This judicial construction finds ancillary support within 11 U.S.C. § 105 which postulates that, absent the Code’s express prohibition, the bankruptcy court is vested with the powers traditionally exercised under the prior Bankruptcy Act, as well as the power to “issue any order, process, or judgment that is necessarily or appropriate to carry out the provisions of this title.” See H.R. Rep. 95-595, 95th Cong., 1st Sess at pg. 317 (1977), U.S. Code Cong. Admin.News 1978, p. 5787; See also In re Larmar Estates, Inc., 5 B.R. 328, 6 B.C.D. 711 (Bankr.E.D.N Y 1980); In re Dutch Flat Investment Co., 6 B.R. 470, 6 B.C.D. 1134 (Bkrtcy.N.D.Cal. 1980). It is well recognized that the power t sua sponte dismiss is one such traditional § 105 power. In re Coram Graphics, Inc., cite supra. From that basis it takes only a small analytical step to conclude this Bankruptcy Court must necessarily possess the additional inherent power to sua sponte
convert. Without the power to convert, this Court would not be able to guarantee that the purposes of the Bankruptcy Code are fulfilled. The power to dismiss is often an inadequate remedy to rectify the injustices which result should a debtor abuse this Court’s jurisdiction. The spirit of the Code certainly envisions providing this Court with more than the limited dismissal power of returning the parties to their prefiling status.

For the purposes of this decision, the issue of whether it is the Court or the estate administrator which is the proper party-in-interest need not be decided. In requesting the involved OSC, the estate administrator was acting pursuant to a general directive established by this Court. As the OSC was essentially a cooperative effort, either or both of the offices of the estate administrator or this Court must necessarily be the depository of the inherent authority to supervise the activities of the debtor. Accordingly, the propriety of this Court’s sua sponte
issuance of the OSC is sustained.

Having established its authority to entertain the § 1112(b) motion, the remaining question is whether this Court had sufficient justification to convert. In pertinent part, § 1112(b) provides:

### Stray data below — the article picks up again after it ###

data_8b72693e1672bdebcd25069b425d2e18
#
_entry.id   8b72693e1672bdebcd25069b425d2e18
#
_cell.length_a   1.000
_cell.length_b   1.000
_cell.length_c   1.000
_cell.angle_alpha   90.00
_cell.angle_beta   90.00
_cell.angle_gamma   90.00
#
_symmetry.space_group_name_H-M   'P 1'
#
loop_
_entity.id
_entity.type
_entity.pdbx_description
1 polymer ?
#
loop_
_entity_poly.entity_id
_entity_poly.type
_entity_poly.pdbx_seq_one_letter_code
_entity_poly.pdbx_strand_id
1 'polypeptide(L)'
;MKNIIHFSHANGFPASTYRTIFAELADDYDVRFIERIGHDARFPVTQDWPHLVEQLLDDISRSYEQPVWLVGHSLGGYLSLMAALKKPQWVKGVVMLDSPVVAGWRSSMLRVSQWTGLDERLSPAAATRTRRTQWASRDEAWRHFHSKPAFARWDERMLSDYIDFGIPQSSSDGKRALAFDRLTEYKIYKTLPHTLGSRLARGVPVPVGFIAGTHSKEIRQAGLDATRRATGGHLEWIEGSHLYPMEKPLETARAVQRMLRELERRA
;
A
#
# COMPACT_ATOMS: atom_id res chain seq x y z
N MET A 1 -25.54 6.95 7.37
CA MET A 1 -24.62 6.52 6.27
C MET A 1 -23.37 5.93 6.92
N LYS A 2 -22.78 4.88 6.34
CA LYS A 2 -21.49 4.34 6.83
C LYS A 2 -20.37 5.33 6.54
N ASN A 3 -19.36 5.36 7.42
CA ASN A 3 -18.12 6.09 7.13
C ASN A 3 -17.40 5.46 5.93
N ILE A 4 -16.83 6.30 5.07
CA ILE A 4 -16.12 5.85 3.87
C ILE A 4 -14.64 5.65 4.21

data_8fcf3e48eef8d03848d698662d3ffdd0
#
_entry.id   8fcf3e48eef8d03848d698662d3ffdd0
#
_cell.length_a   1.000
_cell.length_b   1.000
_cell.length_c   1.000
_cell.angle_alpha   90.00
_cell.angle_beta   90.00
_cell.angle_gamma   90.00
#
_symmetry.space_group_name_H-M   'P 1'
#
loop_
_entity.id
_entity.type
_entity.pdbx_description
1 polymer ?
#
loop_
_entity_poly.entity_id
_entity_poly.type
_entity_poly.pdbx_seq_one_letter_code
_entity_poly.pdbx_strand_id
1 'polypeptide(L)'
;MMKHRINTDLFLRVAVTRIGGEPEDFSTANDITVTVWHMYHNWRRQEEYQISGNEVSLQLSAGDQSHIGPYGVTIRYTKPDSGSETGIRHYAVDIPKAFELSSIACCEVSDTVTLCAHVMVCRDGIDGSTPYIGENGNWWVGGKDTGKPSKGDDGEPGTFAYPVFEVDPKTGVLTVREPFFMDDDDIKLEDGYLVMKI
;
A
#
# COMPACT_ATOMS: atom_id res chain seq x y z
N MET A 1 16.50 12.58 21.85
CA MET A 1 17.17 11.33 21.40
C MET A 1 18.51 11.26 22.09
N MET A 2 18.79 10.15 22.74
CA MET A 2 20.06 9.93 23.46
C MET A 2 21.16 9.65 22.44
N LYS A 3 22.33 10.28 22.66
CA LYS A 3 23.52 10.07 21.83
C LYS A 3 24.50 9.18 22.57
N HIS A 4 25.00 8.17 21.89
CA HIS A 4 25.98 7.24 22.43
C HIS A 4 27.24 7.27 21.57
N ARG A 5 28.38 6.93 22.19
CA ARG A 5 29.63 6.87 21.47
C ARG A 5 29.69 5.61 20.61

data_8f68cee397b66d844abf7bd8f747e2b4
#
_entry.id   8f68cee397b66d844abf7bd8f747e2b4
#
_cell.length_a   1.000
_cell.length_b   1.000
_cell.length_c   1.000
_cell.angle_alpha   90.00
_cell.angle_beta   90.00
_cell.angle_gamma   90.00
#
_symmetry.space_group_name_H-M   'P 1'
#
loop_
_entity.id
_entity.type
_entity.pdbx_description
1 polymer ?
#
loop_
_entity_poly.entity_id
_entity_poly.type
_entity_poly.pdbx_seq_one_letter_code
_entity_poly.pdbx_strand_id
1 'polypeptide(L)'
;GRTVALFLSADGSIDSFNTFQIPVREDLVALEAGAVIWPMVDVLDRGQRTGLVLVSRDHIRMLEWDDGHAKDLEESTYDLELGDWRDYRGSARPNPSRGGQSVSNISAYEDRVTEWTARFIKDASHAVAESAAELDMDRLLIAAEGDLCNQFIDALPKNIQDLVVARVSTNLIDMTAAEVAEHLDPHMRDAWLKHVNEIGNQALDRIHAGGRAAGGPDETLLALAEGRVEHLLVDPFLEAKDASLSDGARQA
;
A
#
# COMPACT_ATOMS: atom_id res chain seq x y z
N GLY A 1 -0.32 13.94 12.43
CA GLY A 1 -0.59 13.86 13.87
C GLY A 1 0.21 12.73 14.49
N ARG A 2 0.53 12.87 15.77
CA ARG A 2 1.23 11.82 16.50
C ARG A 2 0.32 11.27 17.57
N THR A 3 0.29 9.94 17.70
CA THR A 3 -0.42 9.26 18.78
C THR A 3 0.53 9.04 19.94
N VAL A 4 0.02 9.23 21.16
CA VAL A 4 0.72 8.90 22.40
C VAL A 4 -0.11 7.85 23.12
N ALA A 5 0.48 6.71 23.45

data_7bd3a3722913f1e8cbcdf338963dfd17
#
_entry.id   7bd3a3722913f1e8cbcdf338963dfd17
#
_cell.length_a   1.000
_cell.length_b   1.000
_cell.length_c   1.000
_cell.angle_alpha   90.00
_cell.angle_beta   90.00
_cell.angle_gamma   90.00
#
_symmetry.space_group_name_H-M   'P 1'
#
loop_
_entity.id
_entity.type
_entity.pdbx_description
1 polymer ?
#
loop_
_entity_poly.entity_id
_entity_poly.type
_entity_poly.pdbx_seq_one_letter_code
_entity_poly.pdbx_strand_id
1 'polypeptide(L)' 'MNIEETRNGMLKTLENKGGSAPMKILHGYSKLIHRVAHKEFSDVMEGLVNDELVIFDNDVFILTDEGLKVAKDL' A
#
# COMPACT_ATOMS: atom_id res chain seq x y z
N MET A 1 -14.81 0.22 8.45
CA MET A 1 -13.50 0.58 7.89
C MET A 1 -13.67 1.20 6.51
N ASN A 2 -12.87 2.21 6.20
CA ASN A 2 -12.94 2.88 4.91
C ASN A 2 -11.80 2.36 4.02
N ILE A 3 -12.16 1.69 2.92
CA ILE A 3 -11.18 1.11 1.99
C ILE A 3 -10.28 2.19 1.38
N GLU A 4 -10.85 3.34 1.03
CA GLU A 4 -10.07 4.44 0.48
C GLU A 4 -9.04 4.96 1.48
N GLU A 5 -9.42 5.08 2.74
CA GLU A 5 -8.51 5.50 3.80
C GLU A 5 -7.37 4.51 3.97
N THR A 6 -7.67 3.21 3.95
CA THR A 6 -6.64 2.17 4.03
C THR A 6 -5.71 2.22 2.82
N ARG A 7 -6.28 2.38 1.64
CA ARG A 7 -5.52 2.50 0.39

on request of a party in interest, and after notice and a hearing, the court may convert a case under this chapter to a case under chapter 7 of this title or may dismiss a case under this chapter, whichever is in the best interest of creditors and the estate, for cause, including —
(1) continuing loss to or diminution of the estate and absence of a reasonable likelyhood of rehabilitation;

(2) inability to effectuate a plan;

(3) unreasonable delay by the debtor that is prejudicial to creditors;
(4) failure to propose a plan under section 1121 of this title with any time fixed by the court;

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This Court finds ample justification for converting this debtor. Not only was Gusam unable or unwilling to effectuate a plan within the time frame set by this Court, but there also existed cause to suspect that the debtor had engaged in a course of conduct designed to dissipate its estate.

Gusam was put on notice, four months prior to its conversion, of this Court’s displeasure with its progress in this case. Generally, eight months is more than enough time to work out the details of a simple restaurant reorganization. It was explained that no disclosure statement or plan had been filed as the debtor had chosen to self-liquidate and that they were waiting to close on the sale of Gusam’s business which was scheduled for July 18, 1983. Though this Court was of the opinion that a plan could be proposed while waiting for the sale’s finalization,[2] it granted the debtor what amounted to a four month adjournment. A month after the closing, on August 11, 1983, this debtor again sought to impose upon the patience of this Court by requesting yet another sixty days to submit its plan. Gusam’s deliberate disregard of this Court’s express directive to file a disclosure statement and plan on or before the August 11th date fixed by this Court constitutes cause as defined in § 1112(b)(4). Even in the absence of this Court’s establishing a specific filing date, a full year delay in a case of this sort is sufficient cause to dismiss or convert pursuant to § 1112(b)(1), (2) (3).